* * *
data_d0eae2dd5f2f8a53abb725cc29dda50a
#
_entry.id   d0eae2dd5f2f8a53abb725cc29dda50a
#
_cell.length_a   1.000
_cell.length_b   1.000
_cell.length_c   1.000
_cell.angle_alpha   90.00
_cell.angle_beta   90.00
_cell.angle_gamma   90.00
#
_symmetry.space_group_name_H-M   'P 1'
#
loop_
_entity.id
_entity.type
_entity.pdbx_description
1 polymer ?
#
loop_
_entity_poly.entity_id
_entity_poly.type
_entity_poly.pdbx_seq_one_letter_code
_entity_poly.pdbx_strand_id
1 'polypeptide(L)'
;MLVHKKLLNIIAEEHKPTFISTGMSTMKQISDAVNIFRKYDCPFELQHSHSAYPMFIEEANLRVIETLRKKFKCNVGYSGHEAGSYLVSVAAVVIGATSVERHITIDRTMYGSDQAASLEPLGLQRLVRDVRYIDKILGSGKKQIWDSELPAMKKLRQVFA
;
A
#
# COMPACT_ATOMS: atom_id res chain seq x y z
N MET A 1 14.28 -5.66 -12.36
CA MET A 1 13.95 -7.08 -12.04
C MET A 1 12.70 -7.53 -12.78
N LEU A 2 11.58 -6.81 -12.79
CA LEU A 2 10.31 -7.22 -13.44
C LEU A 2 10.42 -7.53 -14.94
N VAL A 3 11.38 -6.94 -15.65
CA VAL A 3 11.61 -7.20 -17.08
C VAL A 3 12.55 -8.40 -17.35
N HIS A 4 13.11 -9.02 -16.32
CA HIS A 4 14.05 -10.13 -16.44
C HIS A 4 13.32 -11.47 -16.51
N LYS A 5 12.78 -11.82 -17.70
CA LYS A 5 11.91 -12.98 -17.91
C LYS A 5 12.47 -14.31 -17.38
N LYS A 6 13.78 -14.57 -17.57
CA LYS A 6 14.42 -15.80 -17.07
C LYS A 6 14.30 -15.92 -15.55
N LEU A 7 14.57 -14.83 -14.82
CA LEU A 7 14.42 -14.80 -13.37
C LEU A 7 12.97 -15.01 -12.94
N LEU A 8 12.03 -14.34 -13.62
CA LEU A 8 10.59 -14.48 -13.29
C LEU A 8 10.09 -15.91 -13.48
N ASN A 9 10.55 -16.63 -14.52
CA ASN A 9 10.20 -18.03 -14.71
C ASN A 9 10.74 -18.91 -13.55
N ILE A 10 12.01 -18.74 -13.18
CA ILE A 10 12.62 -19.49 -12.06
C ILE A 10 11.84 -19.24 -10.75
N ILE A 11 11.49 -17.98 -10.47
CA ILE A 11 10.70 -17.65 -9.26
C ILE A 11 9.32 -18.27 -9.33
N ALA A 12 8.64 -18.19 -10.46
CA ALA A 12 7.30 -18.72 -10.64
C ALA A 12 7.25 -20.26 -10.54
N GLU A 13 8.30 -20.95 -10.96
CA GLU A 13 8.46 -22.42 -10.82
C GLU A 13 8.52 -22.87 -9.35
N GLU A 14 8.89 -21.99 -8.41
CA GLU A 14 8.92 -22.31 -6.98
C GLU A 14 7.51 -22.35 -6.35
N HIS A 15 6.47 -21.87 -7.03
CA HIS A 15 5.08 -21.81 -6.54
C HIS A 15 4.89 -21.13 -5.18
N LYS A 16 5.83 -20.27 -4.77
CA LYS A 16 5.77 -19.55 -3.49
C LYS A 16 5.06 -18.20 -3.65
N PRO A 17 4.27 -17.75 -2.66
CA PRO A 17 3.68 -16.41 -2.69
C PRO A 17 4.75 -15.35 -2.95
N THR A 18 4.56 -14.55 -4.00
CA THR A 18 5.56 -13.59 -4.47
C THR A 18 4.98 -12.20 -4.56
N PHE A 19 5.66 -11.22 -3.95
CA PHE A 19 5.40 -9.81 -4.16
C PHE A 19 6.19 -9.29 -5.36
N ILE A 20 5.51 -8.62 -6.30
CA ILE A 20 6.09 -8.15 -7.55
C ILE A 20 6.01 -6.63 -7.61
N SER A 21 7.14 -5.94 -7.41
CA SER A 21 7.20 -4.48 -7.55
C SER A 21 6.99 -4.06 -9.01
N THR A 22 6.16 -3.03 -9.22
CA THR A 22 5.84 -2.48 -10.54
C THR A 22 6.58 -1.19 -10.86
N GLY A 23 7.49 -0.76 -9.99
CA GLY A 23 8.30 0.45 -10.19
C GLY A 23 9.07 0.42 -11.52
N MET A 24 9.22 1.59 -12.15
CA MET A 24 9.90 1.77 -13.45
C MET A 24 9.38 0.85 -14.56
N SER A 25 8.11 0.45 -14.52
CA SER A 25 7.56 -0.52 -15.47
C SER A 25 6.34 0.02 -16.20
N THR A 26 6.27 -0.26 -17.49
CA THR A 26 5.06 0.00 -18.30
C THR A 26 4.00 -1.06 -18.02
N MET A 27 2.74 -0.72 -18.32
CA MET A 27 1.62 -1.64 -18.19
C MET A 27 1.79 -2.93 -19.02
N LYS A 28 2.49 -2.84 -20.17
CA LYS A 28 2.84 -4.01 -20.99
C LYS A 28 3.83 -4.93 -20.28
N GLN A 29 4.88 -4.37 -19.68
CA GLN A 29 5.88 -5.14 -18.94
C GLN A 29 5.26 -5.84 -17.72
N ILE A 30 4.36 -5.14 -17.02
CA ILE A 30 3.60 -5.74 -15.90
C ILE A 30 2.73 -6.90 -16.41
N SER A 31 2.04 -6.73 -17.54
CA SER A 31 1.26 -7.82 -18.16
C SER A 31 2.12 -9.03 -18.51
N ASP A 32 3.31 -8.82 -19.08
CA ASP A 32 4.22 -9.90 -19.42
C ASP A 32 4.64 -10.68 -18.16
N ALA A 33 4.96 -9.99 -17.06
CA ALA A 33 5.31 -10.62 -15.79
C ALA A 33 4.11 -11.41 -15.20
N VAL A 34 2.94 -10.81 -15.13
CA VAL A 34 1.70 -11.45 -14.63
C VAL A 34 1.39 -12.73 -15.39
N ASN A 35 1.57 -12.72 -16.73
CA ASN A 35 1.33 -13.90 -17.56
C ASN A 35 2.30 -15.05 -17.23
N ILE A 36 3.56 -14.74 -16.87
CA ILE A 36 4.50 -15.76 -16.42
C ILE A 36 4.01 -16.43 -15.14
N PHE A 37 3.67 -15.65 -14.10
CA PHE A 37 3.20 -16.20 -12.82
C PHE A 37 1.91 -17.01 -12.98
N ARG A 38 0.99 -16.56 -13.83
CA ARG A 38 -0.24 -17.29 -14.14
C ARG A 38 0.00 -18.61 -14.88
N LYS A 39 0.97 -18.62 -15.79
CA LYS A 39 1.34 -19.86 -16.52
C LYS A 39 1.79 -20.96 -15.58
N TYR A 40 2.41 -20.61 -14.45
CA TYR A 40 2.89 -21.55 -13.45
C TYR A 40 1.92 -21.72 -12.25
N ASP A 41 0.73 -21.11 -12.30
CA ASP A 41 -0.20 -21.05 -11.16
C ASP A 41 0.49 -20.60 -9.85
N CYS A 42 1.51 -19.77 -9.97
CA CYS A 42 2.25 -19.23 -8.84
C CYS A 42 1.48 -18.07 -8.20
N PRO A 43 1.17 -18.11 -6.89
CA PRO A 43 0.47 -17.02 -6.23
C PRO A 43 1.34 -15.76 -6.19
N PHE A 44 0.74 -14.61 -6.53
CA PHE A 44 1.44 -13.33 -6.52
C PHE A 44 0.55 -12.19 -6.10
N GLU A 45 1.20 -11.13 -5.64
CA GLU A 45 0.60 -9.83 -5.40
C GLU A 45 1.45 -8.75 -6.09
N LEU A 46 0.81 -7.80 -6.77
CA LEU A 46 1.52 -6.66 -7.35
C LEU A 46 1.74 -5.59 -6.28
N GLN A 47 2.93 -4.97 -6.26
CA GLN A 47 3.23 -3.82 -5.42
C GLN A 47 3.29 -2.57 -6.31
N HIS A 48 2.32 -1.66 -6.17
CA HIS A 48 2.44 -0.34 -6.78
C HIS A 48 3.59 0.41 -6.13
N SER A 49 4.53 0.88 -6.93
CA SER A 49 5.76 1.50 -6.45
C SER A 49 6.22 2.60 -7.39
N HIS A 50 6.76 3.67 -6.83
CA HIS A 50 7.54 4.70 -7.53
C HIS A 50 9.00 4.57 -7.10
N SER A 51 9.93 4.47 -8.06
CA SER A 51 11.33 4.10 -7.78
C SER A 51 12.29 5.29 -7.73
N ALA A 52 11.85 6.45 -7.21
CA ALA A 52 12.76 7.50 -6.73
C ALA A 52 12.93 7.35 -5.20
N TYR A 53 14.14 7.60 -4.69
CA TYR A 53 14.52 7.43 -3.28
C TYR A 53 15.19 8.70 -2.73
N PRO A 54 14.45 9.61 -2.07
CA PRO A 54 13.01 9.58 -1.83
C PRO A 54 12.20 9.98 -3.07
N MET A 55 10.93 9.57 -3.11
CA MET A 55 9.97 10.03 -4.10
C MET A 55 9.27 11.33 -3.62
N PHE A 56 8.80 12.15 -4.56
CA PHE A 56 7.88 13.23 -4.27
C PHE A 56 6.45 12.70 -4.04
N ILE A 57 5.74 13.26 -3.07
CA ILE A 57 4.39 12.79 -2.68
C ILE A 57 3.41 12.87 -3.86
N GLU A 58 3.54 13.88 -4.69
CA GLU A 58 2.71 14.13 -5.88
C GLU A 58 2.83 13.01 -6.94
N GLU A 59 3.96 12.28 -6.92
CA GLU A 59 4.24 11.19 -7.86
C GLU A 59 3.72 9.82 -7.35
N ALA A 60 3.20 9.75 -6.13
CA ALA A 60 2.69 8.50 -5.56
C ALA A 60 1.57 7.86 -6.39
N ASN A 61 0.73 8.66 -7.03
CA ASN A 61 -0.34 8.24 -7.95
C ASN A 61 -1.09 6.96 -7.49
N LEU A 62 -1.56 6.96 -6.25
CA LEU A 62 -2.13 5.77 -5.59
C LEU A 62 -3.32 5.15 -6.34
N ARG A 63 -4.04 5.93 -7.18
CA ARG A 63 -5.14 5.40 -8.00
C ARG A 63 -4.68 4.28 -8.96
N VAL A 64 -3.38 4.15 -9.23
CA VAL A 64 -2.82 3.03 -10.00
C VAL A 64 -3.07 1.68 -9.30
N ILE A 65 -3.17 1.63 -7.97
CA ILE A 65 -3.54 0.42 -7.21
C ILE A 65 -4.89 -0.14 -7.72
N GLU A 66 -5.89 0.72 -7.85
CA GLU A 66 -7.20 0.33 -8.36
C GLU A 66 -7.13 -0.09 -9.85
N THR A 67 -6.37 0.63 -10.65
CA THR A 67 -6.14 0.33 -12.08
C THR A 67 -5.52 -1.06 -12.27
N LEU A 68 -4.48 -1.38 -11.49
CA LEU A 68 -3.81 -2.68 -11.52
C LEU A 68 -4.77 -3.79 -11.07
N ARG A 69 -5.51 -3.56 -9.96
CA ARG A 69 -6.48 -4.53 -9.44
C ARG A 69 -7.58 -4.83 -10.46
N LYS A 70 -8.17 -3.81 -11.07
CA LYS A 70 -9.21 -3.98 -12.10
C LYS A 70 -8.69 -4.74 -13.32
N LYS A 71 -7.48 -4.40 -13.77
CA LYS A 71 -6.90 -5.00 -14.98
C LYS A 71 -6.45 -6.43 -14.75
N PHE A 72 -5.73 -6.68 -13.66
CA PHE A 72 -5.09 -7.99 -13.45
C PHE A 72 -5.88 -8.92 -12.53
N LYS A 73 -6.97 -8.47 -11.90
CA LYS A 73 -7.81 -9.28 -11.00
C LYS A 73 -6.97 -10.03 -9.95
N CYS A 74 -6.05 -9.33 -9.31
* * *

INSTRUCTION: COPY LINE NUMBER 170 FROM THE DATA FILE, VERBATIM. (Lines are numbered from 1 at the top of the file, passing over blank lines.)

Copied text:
CA GLN A 47 3.23 -3.82 -5.42